Beginner's guides to digital SLR Photography

What is depth of field?

Some people confuse depth of field with focus, but they’re not the same thing and it sure helps to know the difference.

When you focus your camera’s lens onto something, that subject should come out nice and sharp in your photo. Things that are further away or closer to your camera won’t come out looking as sharp though.

Pointing to where I was focusing

In this photo I’m pointing a red arrow to where I was focusing. Like you’d expect it was inside the region that came out sharpest in the photo.

You’ll see that a short distance beyond the arrow and also a short distance on this side of the arrow things start looking fuzzy. That kind of thing is normal because you can’t focus on all parts of the scene at the same time.

You’ll also notice that everything the same distance from the camera as the arrow is also looking sharp, because when you’re focusing on something what you’re really doing is focusing your lens on a certain distance away from your camera.

Pointing to where I was focusing

In this next example, I’m focusing on the same bit of text, but a much bigger range of stuff extending closer to the camera and also beyond the subject came out looking sharp.

You’ll notice that things still start looking blurry as you get further away beyond the arrow, or closer to the camera from the arrow, but not nearly as blurry as the first example. The distance from the arrow to where things look fuzzy is greater.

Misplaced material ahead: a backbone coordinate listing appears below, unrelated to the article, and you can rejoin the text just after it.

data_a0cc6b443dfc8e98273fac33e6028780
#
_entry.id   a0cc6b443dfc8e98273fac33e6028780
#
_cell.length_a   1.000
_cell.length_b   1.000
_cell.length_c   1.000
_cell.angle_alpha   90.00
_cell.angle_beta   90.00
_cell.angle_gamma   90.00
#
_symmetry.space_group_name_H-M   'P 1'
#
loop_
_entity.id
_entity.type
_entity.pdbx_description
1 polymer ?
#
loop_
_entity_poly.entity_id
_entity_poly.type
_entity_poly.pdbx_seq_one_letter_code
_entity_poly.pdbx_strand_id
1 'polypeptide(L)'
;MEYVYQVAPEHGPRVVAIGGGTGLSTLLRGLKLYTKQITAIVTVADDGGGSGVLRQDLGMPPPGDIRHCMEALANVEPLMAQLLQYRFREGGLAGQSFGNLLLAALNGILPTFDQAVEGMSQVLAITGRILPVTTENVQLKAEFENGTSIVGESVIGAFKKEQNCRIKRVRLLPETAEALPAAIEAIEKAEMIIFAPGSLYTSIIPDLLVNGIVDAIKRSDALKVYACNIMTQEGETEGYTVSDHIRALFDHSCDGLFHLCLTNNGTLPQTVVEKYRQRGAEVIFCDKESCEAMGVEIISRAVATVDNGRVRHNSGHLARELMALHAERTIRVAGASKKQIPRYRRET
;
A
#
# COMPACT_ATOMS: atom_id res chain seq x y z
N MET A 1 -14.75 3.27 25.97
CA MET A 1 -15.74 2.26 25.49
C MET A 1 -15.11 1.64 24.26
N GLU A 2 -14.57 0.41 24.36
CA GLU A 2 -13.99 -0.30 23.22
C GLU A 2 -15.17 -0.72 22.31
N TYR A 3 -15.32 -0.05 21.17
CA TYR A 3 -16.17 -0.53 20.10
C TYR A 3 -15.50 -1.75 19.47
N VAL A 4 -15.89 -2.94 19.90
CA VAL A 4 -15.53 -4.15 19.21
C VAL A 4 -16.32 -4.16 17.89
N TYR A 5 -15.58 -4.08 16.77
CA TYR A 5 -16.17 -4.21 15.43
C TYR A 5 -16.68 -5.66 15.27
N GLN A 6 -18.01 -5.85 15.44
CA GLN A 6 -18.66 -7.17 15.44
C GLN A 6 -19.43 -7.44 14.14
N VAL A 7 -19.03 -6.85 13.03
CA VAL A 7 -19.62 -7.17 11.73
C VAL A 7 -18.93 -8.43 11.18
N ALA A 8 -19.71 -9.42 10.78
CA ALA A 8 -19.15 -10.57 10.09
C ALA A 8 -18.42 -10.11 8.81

The difference between those two photos is that the second photo had more depth of field.

So, here’s my definition for depth of field:

It’s the amount of distance between the closest and farthest things looking sharp in your photo.

If things look sharp through a big distance, from right up close to way off in the distance, then your picture has a big depth of field.

Big and small depths of field

Here’s another way of looking at it. The graphic above is depicting a big depth of field alongside a small (or shallow) depth of field.

Kangaroo Paw Kangaroo Paw

Depth of field is a lot more than just some sort of academic thing. The truth is that it has a huge effect on how a photo looks. For example, in these photos of the kangaroo paw flower the only thing I changed was the depth of field, and the resulting pictures look very different.

Personally I prefer the look of the flower with the blurry background. And this is why it’s great to look past the automatic settings of SLR cameras, because it allows you to make creative choices like how much depth of field you want instead of just letting your camera make all those choices for you.

In the examples I gave above I had the same bits in focus (looking nice and sharp) but I had different amounts of depth of field, so you can see that depth of field is not the same thing as focus.

The good news is, it’s really easy to manipulate how much depth of field you get in your shots (hint: aperture). I explain all about it and a heap more in my starter’s guide.


Beginners’ guides to digital SLR photography


Before you start


The essential basics


Making sense of technical stuff

Photography words

Photography words explained


Sneaky stuff


Common problems and their solutions

Preying mantis

Taking things further


Photography at night

Other photography stuff

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